Search This Blog

Sunday, March 11, 2007

Hypocrisy watch: 2007

What does it say about a country if Russia and China criticize your human rights record?

And you concede their argument?

From The Moscow Times, March 12:
"Washington has long practiced double standards in the sphere of human rights, depending on whether one state or another acts in accordance with [U.S.] political interests," the statement said.

These standards are particularly clearly visible against the background of what is happening now in Iraq, Afghanistan and at the military base in Guantanamo with the participation of the U.S. armed forces," the statement said.

At home, the statement said, "the United States, under various pretexts, limits democratic freedoms, interferes in the personal lives of its own people, effectively carries out censorship of the media and sends minors to the electric chair."
Russia was firing back at the US for its 2006 State Department Report.

The Shanghai Daily, March 10, included a discussion of China's retort: Human Rights Record of US 2006:
The document says the United States has a flagrant record of violating the Geneva Convention in systematically abusing prisoners during the Iraqi War and the War in Afghanistan.

In the United States, human rights violations committed by law enforcement and judicial departments are also common.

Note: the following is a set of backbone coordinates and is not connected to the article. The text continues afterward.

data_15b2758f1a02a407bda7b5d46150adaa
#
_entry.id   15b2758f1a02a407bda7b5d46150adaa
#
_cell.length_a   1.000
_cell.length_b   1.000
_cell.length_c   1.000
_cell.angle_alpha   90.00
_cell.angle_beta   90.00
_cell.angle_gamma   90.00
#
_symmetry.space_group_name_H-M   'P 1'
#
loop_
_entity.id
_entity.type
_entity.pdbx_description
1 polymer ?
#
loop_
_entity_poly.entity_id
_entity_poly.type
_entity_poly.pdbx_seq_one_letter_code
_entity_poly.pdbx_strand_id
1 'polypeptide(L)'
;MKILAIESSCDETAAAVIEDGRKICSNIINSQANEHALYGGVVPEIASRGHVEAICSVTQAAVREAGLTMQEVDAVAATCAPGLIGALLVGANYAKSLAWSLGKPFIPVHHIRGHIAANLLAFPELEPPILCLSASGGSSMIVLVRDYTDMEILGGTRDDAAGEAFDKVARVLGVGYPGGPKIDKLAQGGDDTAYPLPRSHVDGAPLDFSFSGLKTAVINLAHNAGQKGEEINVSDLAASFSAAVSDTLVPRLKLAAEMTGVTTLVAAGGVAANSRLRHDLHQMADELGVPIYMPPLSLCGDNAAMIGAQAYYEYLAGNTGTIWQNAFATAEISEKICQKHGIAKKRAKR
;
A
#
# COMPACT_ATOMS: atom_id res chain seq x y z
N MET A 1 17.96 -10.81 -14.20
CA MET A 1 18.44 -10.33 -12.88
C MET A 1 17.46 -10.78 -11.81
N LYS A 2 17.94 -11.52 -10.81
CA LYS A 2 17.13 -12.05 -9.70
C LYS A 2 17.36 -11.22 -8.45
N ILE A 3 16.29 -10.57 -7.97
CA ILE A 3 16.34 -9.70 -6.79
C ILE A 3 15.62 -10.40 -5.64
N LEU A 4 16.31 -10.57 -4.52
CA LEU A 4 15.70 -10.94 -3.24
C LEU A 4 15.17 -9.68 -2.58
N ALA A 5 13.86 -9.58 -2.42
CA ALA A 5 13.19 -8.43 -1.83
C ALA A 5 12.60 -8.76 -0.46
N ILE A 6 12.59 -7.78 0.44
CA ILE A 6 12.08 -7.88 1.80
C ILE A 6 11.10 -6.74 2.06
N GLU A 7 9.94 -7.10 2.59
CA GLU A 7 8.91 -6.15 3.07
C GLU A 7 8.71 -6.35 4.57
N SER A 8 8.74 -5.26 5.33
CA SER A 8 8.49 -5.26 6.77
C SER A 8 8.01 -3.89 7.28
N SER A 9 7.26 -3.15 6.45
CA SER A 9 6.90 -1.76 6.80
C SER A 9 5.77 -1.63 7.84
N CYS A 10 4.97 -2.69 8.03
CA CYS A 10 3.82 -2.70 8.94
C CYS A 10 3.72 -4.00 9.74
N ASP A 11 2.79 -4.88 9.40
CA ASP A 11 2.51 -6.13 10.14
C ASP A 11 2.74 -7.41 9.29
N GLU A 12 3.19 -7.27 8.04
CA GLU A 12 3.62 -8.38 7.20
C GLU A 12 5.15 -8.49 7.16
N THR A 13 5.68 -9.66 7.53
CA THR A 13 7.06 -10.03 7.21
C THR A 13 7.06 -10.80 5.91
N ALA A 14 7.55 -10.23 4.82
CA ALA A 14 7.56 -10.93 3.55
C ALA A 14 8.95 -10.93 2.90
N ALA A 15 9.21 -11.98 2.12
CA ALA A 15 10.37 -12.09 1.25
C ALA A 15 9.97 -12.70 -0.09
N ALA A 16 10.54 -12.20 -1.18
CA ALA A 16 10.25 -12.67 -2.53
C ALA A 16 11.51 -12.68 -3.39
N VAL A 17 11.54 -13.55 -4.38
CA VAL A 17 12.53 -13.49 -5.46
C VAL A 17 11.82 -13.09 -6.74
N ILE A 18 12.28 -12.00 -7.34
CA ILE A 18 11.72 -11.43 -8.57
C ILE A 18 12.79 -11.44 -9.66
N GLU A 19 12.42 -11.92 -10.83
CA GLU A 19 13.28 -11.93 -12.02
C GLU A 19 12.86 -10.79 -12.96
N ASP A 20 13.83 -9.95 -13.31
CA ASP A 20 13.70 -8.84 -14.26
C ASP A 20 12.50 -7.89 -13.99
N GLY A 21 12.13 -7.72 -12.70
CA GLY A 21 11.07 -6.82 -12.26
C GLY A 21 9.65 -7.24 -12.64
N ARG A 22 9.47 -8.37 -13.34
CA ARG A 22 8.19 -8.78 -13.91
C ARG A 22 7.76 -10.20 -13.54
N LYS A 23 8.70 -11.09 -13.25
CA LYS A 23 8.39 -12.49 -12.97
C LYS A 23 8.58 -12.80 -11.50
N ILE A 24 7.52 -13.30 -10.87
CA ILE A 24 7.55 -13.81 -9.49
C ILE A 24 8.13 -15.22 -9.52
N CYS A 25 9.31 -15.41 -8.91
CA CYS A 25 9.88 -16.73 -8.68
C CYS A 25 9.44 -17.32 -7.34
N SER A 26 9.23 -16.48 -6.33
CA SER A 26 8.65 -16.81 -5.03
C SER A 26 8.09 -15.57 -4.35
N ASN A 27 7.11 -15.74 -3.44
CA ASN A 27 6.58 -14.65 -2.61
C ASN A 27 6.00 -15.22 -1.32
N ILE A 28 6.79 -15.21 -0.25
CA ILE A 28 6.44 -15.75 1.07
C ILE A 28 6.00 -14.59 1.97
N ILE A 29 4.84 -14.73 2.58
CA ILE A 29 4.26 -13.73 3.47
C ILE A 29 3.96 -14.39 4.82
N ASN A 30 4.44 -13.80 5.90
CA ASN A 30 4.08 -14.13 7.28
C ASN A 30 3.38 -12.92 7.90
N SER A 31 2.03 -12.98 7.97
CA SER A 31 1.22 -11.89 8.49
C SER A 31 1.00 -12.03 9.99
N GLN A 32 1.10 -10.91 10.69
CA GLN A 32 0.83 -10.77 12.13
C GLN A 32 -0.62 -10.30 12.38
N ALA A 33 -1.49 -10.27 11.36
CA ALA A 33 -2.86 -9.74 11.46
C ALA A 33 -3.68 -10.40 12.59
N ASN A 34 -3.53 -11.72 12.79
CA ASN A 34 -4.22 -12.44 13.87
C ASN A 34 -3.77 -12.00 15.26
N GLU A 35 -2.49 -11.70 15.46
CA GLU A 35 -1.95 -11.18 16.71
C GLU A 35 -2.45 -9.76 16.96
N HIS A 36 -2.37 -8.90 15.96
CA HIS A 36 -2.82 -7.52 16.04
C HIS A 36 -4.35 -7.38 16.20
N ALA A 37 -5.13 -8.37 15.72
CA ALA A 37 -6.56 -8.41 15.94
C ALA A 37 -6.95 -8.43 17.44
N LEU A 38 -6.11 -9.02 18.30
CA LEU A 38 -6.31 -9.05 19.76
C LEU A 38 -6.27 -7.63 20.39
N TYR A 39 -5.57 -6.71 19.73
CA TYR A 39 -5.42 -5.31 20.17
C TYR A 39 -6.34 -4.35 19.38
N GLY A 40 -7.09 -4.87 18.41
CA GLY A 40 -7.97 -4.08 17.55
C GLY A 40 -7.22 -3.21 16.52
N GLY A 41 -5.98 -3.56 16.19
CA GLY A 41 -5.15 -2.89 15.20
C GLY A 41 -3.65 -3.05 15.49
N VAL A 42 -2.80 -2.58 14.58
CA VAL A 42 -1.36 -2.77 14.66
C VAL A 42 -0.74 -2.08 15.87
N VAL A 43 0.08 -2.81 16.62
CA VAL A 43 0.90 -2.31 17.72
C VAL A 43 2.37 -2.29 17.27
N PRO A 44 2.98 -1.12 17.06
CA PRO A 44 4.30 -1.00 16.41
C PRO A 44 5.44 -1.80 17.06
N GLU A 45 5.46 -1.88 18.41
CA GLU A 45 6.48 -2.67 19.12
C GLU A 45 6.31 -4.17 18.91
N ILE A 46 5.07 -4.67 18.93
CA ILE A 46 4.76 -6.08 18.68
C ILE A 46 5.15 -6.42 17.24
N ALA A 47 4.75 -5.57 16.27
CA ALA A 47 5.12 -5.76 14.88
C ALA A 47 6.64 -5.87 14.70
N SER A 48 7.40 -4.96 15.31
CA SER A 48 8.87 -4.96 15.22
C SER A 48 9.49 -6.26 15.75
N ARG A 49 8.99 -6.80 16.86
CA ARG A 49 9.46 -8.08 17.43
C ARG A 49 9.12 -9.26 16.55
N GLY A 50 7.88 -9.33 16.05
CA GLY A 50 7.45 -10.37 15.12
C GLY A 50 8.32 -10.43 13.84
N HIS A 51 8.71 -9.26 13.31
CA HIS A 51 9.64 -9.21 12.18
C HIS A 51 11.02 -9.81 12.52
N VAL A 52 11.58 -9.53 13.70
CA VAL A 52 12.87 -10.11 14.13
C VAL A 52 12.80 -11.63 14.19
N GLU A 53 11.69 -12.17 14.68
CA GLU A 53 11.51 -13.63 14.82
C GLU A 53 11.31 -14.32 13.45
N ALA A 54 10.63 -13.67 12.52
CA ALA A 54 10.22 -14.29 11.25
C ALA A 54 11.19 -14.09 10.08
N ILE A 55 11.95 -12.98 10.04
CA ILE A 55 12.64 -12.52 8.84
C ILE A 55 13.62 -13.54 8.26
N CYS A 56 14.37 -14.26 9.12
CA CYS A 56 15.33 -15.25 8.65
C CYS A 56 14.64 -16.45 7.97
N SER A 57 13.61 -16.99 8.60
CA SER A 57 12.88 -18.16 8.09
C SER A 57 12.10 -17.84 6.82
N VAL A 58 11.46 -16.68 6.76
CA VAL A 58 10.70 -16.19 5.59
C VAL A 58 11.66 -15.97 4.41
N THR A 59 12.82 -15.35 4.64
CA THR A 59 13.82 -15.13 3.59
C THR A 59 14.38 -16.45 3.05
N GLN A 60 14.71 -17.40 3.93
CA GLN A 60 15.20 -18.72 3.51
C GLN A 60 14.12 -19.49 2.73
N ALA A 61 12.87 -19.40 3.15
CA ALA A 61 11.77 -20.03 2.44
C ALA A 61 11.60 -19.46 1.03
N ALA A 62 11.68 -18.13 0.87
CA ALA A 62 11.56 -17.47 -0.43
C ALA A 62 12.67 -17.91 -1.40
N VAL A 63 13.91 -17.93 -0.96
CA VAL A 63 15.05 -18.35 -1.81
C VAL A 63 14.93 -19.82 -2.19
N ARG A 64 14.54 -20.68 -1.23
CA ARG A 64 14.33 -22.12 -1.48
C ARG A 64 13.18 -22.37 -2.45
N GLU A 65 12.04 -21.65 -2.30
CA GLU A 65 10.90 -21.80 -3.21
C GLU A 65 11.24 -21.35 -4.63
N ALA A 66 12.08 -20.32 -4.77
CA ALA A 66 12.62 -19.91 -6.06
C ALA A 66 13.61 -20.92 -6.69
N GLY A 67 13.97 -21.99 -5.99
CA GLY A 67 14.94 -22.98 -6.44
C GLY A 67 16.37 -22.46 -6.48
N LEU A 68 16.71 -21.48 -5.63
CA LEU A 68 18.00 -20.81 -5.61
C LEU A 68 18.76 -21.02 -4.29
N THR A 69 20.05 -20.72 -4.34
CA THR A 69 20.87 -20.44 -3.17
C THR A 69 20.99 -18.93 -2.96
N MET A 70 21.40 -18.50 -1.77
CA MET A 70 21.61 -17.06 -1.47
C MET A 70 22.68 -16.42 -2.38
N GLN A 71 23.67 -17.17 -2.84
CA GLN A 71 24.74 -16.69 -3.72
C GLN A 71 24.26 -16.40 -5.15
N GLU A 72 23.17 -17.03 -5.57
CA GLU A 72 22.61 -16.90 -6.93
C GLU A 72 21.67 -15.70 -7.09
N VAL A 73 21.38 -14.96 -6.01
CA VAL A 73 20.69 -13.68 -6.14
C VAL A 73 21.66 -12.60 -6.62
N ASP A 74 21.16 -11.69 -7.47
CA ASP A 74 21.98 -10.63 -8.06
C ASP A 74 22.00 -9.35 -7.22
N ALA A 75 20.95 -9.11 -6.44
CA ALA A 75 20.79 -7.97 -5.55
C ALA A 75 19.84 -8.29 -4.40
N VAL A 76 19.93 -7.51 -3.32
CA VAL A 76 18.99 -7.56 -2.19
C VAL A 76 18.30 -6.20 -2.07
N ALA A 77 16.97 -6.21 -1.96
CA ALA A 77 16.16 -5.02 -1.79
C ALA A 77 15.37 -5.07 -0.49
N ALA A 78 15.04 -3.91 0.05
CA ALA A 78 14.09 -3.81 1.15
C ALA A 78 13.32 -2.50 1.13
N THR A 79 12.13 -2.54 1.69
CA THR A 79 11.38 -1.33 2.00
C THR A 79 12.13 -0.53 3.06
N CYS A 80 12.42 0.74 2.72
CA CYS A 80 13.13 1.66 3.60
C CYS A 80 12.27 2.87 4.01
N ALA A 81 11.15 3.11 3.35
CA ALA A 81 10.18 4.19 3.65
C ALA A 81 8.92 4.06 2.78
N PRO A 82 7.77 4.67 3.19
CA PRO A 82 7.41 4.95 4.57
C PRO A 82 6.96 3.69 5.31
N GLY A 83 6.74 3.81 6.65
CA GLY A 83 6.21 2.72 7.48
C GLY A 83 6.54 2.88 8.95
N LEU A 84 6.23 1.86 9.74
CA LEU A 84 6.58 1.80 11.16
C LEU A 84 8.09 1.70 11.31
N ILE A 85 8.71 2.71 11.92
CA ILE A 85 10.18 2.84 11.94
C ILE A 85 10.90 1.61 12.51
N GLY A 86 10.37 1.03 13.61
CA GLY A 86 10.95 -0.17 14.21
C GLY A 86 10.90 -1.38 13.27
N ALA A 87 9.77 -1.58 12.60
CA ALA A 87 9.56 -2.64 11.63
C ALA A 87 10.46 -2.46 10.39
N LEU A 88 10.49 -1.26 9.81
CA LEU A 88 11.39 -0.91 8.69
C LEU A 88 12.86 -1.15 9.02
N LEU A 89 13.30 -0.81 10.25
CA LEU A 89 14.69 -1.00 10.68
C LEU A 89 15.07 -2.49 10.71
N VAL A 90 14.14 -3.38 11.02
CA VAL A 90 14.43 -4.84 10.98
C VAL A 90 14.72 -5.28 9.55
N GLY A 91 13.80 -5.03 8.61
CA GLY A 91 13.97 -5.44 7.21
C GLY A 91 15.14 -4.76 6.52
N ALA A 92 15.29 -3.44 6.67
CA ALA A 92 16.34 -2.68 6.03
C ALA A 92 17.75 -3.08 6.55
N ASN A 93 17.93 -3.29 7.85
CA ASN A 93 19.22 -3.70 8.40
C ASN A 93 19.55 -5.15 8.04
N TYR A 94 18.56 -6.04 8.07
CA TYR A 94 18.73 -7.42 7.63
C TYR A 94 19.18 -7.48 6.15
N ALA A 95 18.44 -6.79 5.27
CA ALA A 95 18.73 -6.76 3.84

...In recent years, American citizens have suffered increasing civil rights infringements, as the US government has put average Americans under intense surveillance as part of terrorism investigations since the 9-11 attack
It goes on like that.

One thing the US has over Russia and China: self criticism. The BBC, March 9:
The FBI has been illegally obtaining information on the US public, a report by the justice department's inspector general has said.

The FBI used the Patriot Act, passed after the 11 September 2001 attacks, to compel the release of information illegally or improperly, it said...

"We believe the improper or illegal uses we found involve serious misuses of national security letter authorities," it concluded.
Then again, this admission more-or-less confirms one of the Russian and Chinese criticisms.

The FBI has filed about 45,000 national security letter requests annually since 2003.

Visit this blog's homepage.

No comments:

Post a Comment